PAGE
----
Mocco is an Arabica coffee variety named after the port city of Moha in Yemen .
Traditions recorded in 1763 connect the heyday of the city of Moha with the name of Sheikh Shaddi and say that it was under him that a massive expansion of the planting of coffee trees was realized. Soon, in Mokh they began to successfully trade in new goods, and a small village grew into a prosperous large trading city. In Europe, its name became known as Mocha and they also named the sort of coffee. As a result of the final status of the “Coffee” province, even the mountains around Moha, completely covered by coffee plantations located on the terraces on the slopes, were called “coffee”.
When Sheikh Shaddi died, a mosque was erected over his grave, and the name was remembered in the morning prayers as the name of the patron of the city, the patron of Arab coffee houses, instructing the human race to drink coffee and buy coffee beans.
In 1633 , after the anti-Ottoman uprising, an independent Yemeni state (imamat) was created. There came a short period of relative calm and more active economic development. Yemen has established direct trade relations with some countries in Europe , where it began to supply its Mocha coffee. It was during this period that the port flourished as the main coffee shopping center.
Until the middle of the XVII century, Turkish and Egyptian merchants came to Yemen and received the best grains. They bought the crop directly on the trees, ensured its collection and seed treatment. Coffee was prepared by the dry method, that is, dried in the sun.
The prosperity of the Yemeni coffee trade was largely due to the monopoly production of goods, whose popularity in Europe was growing rapidly. Coffee repeated the fate of most tropical spices , best known for their rich flavoring qualities.
The Arabs were extremely proud of the new drink and kept the secret of its preparation secret. They prohibited the export of grains from the country if they were not dried. This measure was aimed at ensuring that not a single grain capable of sprouting fell into the hands of foreigners who were forbidden to visit coffee plantations.
Around 1650, a Muslim pilgrim named Baba Budan managed to get seven green coffee beans and smuggled them to the Chikmagalhur region in southern India . From these seeds, excellent coffee trees grew, which laid the foundation for the production of coffee in this country.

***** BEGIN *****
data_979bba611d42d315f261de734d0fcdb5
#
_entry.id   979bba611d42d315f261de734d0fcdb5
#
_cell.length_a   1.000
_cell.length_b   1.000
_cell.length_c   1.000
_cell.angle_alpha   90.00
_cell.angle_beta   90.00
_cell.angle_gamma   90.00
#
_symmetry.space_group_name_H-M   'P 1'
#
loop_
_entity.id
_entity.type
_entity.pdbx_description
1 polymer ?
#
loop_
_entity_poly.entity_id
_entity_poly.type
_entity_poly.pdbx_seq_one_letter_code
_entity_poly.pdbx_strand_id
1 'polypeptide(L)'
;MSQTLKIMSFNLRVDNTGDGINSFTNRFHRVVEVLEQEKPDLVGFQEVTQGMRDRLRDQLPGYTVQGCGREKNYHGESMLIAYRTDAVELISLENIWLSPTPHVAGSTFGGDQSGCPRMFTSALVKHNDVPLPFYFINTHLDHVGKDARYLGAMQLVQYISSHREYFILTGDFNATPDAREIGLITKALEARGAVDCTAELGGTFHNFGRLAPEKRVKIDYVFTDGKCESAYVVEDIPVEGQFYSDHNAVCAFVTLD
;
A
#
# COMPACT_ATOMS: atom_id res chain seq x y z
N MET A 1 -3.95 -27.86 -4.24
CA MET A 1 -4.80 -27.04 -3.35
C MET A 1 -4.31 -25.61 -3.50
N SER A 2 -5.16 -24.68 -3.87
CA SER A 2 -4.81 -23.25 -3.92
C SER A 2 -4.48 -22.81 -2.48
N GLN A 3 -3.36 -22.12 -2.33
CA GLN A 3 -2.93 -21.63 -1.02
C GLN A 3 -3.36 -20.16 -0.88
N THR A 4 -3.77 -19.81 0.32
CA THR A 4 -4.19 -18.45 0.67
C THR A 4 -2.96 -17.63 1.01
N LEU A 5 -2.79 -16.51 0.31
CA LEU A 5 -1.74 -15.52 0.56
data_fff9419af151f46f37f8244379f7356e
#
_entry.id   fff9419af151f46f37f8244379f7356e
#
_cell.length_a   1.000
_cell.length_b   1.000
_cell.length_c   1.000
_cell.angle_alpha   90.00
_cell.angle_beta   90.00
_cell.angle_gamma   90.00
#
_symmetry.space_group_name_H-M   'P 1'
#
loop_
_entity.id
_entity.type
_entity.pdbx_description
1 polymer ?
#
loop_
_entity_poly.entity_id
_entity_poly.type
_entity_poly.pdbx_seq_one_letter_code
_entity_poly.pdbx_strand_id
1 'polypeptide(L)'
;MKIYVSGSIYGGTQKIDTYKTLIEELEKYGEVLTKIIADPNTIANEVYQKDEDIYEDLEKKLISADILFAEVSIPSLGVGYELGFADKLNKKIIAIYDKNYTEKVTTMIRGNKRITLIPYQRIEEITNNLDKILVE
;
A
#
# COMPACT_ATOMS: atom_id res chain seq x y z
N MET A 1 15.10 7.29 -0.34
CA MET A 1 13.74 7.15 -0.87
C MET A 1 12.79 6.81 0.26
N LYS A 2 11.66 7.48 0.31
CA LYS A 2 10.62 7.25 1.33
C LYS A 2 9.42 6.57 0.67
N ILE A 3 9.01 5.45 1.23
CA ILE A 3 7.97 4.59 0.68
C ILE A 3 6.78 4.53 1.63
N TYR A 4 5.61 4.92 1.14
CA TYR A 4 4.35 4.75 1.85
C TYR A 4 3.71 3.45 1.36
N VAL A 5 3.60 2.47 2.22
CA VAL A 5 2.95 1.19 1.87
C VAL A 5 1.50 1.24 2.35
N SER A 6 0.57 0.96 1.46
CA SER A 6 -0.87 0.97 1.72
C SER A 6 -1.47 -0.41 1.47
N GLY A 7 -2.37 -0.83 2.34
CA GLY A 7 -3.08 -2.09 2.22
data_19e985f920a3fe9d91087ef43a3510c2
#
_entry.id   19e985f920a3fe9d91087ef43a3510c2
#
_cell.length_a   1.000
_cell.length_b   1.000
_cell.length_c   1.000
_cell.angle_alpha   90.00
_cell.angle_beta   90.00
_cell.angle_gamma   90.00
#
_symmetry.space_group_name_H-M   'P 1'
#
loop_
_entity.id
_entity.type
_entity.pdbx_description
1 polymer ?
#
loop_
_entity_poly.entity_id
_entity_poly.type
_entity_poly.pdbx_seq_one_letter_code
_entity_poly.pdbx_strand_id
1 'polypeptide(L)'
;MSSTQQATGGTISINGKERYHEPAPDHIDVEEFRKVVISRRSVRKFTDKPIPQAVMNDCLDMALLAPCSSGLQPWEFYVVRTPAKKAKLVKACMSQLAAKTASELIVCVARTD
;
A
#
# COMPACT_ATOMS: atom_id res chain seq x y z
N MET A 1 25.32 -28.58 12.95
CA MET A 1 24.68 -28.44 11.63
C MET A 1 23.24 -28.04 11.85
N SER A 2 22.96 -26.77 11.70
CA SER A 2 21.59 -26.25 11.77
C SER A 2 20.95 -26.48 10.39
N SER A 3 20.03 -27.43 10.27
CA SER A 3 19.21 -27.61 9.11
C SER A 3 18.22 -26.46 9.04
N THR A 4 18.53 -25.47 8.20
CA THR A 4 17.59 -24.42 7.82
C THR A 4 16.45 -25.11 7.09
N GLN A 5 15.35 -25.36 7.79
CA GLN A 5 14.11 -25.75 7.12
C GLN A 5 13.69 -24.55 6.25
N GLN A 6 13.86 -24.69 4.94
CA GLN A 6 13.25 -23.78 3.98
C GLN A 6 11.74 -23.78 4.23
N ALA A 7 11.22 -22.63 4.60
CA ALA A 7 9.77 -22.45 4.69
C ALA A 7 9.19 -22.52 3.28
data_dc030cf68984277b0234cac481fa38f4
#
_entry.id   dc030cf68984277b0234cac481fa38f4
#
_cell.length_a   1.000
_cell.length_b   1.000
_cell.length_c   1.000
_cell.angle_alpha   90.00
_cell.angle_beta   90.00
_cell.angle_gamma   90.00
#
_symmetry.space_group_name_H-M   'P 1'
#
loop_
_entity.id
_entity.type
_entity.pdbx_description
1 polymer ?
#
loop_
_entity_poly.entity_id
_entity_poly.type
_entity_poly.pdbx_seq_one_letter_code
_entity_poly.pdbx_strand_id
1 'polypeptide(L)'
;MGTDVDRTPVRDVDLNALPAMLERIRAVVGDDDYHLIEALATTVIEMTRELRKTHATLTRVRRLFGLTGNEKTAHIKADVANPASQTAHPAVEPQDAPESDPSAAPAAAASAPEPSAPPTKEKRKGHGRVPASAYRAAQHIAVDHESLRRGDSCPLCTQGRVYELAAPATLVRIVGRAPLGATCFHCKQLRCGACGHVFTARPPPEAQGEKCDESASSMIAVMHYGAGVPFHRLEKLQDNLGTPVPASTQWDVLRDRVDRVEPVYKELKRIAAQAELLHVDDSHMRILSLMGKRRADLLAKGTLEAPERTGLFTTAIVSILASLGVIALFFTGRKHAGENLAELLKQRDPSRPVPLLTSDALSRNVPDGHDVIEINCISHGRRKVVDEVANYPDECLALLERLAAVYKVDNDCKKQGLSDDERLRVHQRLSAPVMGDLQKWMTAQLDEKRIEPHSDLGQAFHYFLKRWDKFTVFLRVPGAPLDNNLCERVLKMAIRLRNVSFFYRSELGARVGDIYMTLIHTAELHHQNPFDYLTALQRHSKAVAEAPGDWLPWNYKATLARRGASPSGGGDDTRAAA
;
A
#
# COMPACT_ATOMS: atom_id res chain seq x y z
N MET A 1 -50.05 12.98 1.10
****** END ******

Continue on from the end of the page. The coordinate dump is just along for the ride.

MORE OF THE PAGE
Around 1690, the Dutch acquired seeds in India and established coffee plantations on the islands of Java and Sumatra by the end of the century. A few years later they became the main supplier of coffee to Europe, primarily due to the efforts of the Dutch East India Company, and the port of Amsterdam became one of the most important centers of world coffee trade.
From this moment begins the rapid decline of the Yemeni coffee trade, the supply for which has always been carried out by two routes: the northern caravan-sea and the southern sea. In the first case, the coffee purchased on the market in Beth-al-Fakih was delivered by camel on the Red Sea coast and through it to Jeddah , and then to Suez , from where it was again returned to Egypt by camel. The sea route went south to the port of Mokha, and from it - around Africa to Europe.
In addition, the root word Mokkachino refers to a method of making cappuccino coffee, in which one part is espresso and two-thirds is boiled milk with the addition of cocoa powder or hot chocolate.
Jules Verne mentions mocha in 12 ch. Five Weeks in a Balloon (1863).
Voltaire in the book “ Candide, or Optimism ” (1758) in the last 30th chapter mentions Mokka coffee : “Having said this, he invited the strangers to enter his house; his two daughters and two sons brought them several varieties of homemade sorbet, kaymak, seasoned with lemon peel, boiled in sugar, oranges, lemons, pineapples, dates, pistachios, Mokka coffee , which was not mixed with bad coffee from Batavia and from the American Isles. Then the daughters of this good Muslim scented Candida, Panglos and Marten beards. ”